In a display of dissatisfaction with the Kisii County administration, healthcare staff in Kisii took to the streets on Monday to voice their grievances. Led by officials from the Kenya Medical Practitioners, Pharmacists, and Dentists Union (KMPDU), doctors and clinicians marched through Kisii town streets, demanding action on various issues affecting their profession.

Among the grievances highlighted by the protesting healthcare workers was the failure of the County to provide promotions for doctors and clinicians. Additionally, they expressed frustration over the denial of study leaves and other benefits promised to them. These unresolved issues have led to mounting frustration among the healthcare staff, prompting them to stage protests to demand accountability and fairness from the County administration.

Despite the assertions made by County health officials that the protest was insignificant and primarily comprised medical students, the protesting healthcare workers remained resolute in their demands. Ronald Nyakweba, the health executive, dismissed the protests as mere noise, claiming that an agreement had already been reached between Governor Simba Arati and the health staff on Friday. However, the protesting healthcare workers remained undeterred, emphasizing their commitment to achieving tangible results through their collective action.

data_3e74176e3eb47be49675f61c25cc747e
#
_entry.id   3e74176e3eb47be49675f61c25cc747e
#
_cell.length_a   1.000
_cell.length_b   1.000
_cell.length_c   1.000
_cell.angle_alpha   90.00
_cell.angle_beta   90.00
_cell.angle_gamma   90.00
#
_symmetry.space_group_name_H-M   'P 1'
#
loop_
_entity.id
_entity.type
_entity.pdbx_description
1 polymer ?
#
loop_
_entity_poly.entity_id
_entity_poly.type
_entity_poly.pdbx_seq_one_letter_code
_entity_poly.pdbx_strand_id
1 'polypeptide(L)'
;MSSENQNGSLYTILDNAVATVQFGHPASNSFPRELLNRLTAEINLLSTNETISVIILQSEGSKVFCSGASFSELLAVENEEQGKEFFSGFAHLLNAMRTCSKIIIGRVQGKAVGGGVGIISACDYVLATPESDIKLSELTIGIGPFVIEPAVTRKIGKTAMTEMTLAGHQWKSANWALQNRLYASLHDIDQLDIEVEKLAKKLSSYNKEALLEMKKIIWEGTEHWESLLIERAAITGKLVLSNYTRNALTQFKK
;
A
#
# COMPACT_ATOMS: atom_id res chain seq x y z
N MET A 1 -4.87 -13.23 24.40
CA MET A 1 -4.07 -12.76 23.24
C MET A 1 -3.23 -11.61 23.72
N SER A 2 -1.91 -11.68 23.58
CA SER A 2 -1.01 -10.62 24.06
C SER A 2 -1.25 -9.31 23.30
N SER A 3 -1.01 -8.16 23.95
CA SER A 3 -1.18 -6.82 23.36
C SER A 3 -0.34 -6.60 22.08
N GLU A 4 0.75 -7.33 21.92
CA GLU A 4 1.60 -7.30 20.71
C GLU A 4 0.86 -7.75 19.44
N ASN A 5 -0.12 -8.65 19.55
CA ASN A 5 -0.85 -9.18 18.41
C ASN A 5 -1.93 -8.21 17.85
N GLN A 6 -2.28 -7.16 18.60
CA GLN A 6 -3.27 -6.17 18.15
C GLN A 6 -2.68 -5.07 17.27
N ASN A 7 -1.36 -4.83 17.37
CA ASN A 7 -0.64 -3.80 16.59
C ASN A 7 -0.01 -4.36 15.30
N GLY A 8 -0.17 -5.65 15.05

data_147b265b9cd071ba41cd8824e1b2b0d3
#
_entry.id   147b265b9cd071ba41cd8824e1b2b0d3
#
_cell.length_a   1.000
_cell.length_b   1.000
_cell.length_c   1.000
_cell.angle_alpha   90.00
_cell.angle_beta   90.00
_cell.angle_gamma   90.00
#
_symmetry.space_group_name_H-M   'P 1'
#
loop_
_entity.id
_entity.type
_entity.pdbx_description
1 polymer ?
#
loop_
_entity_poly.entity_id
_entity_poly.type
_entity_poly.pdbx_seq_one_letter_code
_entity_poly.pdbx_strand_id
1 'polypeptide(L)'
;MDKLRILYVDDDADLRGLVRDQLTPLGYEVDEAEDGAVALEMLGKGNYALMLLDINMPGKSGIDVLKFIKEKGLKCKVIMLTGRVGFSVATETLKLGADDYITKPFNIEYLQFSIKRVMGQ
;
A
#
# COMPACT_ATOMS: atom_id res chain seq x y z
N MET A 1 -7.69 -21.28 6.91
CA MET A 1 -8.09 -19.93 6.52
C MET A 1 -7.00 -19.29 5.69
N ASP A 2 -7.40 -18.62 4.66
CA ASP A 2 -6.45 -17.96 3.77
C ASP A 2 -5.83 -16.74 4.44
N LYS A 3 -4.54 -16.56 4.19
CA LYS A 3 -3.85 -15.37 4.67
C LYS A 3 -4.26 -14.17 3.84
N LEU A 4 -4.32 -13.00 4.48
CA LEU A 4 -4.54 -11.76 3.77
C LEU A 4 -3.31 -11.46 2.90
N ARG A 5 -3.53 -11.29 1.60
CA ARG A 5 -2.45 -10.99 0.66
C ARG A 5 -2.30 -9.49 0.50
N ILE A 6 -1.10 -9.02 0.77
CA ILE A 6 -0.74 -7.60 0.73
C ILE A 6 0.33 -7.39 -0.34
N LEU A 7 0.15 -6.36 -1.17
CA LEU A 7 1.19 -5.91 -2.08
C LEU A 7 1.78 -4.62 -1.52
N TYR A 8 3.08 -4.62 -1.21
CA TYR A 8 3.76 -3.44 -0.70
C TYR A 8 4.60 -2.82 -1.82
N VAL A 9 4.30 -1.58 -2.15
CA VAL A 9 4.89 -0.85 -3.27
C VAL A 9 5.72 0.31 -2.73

While nurses reportedly reported to work as usual following a meeting with Governor Arati on Friday, doctors and clinicians persisted in their protest, highlighting the urgency of addressing their grievances. Leaders of the KMPDU union reiterated the need for the County administration to fulfill its obligations under the 2019 collective bargaining agreement, warning of an impending industrial strike if their demands remained unmet.

Nyanza Union Chair Onyango Ndona, who led the protests, emphasized the impact of the County’s inaction on patient care, stating that the suffering experienced by patients was a direct consequence of the administration’s failure to address the concerns of healthcare workers. Despite acknowledging the hardships faced by patients, Ndona asserted that the blame lay squarely with the County administration’s disregard for the welfare of healthcare staff.

Victor Bwanchete, Clinical Union regional chair, echoed Ndona’s sentiments, underscoring the importance of addressing the demands put forth by healthcare workers. He decried the intimidation and victimization of union officials and expressed concern over the non-payment of salaries to clinical officers for over two years. Bwanchete emphasized that the healthcare workers would only return to work once the County administration demonstrated a genuine commitment to fulfilling their demands outlined in the collective bargaining agreement.

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